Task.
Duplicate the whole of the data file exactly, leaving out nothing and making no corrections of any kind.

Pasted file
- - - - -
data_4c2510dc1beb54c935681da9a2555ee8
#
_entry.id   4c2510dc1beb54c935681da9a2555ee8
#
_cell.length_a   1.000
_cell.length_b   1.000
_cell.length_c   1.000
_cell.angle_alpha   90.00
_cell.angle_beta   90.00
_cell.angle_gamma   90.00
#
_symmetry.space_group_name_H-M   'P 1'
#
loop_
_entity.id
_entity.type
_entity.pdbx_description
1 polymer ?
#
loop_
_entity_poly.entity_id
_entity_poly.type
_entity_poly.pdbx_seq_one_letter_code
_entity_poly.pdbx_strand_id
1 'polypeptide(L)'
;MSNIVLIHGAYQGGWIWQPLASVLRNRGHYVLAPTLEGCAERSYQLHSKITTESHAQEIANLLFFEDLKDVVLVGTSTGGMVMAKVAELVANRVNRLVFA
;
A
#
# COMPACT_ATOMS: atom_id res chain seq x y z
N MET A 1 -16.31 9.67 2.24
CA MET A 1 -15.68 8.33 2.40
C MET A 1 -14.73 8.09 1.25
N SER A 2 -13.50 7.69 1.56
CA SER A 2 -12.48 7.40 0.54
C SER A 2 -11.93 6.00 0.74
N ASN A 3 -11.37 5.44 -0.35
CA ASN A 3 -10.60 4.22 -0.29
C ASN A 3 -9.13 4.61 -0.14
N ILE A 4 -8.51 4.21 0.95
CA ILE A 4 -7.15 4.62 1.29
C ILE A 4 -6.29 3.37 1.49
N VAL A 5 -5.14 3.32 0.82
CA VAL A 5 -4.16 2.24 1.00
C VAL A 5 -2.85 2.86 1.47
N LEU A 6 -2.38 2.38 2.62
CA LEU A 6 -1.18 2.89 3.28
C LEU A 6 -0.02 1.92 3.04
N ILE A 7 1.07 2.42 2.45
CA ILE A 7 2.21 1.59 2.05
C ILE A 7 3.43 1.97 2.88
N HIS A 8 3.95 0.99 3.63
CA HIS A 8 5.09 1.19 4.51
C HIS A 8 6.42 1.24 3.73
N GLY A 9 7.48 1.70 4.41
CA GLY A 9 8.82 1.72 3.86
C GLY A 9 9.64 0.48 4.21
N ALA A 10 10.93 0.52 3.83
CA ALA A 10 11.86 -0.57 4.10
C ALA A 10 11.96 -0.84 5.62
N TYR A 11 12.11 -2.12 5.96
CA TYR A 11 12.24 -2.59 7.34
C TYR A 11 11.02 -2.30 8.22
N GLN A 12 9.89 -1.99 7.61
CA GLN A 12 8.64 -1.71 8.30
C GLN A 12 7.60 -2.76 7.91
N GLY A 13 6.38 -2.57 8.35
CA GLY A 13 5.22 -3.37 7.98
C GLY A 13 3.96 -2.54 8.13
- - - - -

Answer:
data_4c2510dc1beb54c935681da9a2555ee8
#
_entry.id   4c2510dc1beb54c935681da9a2555ee8
#
_cell.length_a   1.000
_cell.length_b   1.000
_cell.length_c   1.000
_cell.angle_alpha   90.00
_cell.angle_beta   90.00
_cell.angle_gamma   90.00
#
_symmetry.space_group_name_H-M   'P 1'
#
loop_
_entity.id
_entity.type
_entity.pdbx_description
1 polymer ?
#
loop_
_entity_poly.entity_id
_entity_poly.type
_entity_poly.pdbx_seq_one_letter_code
_entity_poly.pdbx_strand_id
1 'polypeptide(L)'
;MSNIVLIHGAYQGGWIWQPLASVLRNRGHYVLAPTLEGCAERSYQLHSKITTESHAQEIANLLFFEDLKDVVLVGTSTGGMVMAKVAELVANRVNRLVFA
;
A
#
# COMPACT_ATOMS: atom_id res chain seq x y z
N MET A 1 -16.31 9.67 2.24
CA MET A 1 -15.68 8.33 2.40
C MET A 1 -14.73 8.09 1.25
N SER A 2 -13.50 7.69 1.56
CA SER A 2 -12.48 7.40 0.54
C SER A 2 -11.93 6.00 0.74
N ASN A 3 -11.37 5.44 -0.35
CA ASN A 3 -10.60 4.22 -0.29
C ASN A 3 -9.13 4.61 -0.14
N ILE A 4 -8.51 4.21 0.95
CA ILE A 4 -7.15 4.62 1.29
C ILE A 4 -6.29 3.37 1.49
N VAL A 5 -5.14 3.32 0.82
CA VAL A 5 -4.16 2.24 1.00
C VAL A 5 -2.85 2.86 1.47
N LEU A 6 -2.38 2.38 2.62
CA LEU A 6 -1.18 2.89 3.28
C LEU A 6 -0.02 1.92 3.04
N ILE A 7 1.07 2.42 2.45
CA ILE A 7 2.21 1.59 2.05
C ILE A 7 3.43 1.97 2.88
N HIS A 8 3.95 0.99 3.63
CA HIS A 8 5.09 1.19 4.51
C HIS A 8 6.42 1.24 3.73
N GLY A 9 7.48 1.70 4.41
CA GLY A 9 8.82 1.72 3.86
C GLY A 9 9.64 0.48 4.21
N ALA A 10 10.93 0.52 3.83
CA ALA A 10 11.86 -0.57 4.10
C ALA A 10 11.96 -0.84 5.62
N TYR A 11 12.11 -2.12 5.96
CA TYR A 11 12.24 -2.59 7.34
C TYR A 11 11.02 -2.30 8.22
N GLN A 12 9.89 -1.99 7.61
CA GLN A 12 8.64 -1.71 8.30
C GLN A 12 7.60 -2.76 7.91
N GLY A 13 6.38 -2.57 8.35
CA GLY A 13 5.22 -3.37 7.98
C GLY A 13 3.96 -2.54 8.13